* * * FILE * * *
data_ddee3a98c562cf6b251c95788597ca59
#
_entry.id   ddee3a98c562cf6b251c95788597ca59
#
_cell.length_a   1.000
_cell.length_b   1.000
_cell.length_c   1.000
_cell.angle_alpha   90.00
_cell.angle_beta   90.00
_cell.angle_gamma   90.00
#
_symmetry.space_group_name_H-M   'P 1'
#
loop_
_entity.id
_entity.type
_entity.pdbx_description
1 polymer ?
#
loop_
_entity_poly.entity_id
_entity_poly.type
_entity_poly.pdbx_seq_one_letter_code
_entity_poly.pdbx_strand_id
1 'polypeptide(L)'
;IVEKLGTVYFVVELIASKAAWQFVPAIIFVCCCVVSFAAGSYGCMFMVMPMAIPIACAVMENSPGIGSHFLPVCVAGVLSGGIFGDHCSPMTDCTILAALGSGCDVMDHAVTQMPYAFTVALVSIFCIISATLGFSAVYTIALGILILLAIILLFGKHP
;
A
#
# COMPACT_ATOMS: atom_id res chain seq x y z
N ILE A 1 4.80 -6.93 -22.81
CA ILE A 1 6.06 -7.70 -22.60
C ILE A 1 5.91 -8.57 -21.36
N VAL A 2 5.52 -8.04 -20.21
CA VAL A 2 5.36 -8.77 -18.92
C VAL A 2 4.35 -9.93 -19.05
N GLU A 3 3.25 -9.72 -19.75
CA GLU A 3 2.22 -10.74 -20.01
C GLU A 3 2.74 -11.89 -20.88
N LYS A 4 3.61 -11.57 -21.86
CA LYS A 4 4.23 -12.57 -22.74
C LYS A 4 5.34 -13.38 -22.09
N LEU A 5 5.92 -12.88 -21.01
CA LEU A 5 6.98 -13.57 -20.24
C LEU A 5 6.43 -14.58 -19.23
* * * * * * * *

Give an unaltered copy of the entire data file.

data_ddee3a98c562cf6b251c95788597ca59
#
_entry.id   ddee3a98c562cf6b251c95788597ca59
#
_cell.length_a   1.000
_cell.length_b   1.000
_cell.length_c   1.000
_cell.angle_alpha   90.00
_cell.angle_beta   90.00
_cell.angle_gamma   90.00
#
_symmetry.space_group_name_H-M   'P 1'
#
loop_
_entity.id
_entity.type
_entity.pdbx_description
1 polymer ?
#
loop_
_entity_poly.entity_id
_entity_poly.type
_entity_poly.pdbx_seq_one_letter_code
_entity_poly.pdbx_strand_id
1 'polypeptide(L)'
;IVEKLGTVYFVVELIASKAAWQFVPAIIFVCCCVVSFAAGSYGCMFMVMPMAIPIACAVMENSPGIGSHFLPVCVAGVLSGGIFGDHCSPMTDCTILAALGSGCDVMDHAVTQMPYAFTVALVSIFCIISATLGFSAVYTIALGILILLAIILLFGKHP
;
A
#
# COMPACT_ATOMS: atom_id res chain seq x y z
N ILE A 1 4.80 -6.93 -22.81
CA ILE A 1 6.06 -7.70 -22.60
C ILE A 1 5.91 -8.57 -21.36
N VAL A 2 5.52 -8.04 -20.21
CA VAL A 2 5.36 -8.77 -18.92
C VAL A 2 4.35 -9.93 -19.05
N GLU A 3 3.25 -9.72 -19.75
CA GLU A 3 2.22 -10.74 -20.01
C GLU A 3 2.74 -11.89 -20.88
N LYS A 4 3.61 -11.57 -21.86
CA LYS A 4 4.23 -12.57 -22.74
C LYS A 4 5.34 -13.38 -22.09
N LEU A 5 5.92 -12.88 -21.01
CA LEU A 5 6.98 -13.57 -20.24
C LEU A 5 6.43 -14.58 -19.23